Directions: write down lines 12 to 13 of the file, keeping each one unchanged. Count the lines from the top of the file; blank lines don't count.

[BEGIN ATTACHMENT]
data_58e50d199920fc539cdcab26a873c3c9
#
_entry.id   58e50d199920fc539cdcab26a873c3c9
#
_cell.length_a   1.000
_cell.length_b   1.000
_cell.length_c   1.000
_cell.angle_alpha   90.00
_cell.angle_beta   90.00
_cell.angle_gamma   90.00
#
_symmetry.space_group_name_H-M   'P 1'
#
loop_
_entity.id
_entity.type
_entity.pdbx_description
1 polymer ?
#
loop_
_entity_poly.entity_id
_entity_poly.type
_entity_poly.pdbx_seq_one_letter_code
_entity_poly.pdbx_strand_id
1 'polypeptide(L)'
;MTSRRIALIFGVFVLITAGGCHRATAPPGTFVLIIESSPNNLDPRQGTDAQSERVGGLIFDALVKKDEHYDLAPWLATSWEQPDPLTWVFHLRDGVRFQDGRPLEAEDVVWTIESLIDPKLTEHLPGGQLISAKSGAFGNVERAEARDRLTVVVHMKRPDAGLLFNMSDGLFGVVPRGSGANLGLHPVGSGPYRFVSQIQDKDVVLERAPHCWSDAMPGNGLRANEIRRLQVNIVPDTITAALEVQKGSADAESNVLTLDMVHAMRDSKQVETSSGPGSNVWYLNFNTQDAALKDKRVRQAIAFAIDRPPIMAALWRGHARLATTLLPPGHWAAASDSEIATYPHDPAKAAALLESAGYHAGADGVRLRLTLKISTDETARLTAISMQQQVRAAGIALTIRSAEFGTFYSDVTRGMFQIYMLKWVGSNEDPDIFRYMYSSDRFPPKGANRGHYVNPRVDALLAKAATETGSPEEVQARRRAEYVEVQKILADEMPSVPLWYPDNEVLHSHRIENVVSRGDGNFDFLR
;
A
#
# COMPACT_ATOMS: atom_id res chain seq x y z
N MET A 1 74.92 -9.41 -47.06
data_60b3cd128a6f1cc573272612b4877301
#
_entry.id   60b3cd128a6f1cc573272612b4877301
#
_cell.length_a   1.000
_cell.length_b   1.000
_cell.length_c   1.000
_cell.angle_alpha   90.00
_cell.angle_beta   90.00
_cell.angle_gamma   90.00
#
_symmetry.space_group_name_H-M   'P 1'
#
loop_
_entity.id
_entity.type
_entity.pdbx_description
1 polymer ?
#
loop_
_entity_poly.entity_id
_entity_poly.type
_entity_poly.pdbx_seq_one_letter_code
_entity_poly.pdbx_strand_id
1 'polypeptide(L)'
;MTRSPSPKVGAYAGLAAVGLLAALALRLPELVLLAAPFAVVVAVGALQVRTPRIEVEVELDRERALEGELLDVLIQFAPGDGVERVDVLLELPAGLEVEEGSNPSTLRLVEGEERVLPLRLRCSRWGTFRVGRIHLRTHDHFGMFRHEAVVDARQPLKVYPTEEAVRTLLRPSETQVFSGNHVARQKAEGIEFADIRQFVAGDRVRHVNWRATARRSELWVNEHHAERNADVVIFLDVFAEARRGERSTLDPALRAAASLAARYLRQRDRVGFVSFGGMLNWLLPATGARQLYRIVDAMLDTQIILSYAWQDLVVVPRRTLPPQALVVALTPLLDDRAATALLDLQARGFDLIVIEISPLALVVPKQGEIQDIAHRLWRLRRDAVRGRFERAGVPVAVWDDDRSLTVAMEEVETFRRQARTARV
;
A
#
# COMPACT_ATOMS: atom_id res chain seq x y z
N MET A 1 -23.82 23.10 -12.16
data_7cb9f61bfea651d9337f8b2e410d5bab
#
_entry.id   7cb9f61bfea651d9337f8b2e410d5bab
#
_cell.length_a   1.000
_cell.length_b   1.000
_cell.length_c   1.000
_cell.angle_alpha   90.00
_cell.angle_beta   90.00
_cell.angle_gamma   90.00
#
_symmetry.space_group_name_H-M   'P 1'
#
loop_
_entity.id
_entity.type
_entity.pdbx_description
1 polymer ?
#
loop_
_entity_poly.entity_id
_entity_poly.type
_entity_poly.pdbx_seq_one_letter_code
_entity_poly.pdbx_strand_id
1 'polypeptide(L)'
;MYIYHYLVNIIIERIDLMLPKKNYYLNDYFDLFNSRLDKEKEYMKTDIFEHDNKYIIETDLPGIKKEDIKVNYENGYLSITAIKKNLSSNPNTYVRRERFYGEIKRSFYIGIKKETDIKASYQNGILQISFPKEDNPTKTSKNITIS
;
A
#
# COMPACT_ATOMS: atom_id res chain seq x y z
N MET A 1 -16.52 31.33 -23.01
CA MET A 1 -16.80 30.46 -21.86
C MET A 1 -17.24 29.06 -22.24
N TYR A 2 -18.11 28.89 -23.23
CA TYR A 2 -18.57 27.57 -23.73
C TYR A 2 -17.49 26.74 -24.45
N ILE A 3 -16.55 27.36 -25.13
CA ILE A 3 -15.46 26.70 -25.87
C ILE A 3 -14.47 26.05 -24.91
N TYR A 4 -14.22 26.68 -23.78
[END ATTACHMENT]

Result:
_symmetry.space_group_name_H-M   'P 1'
#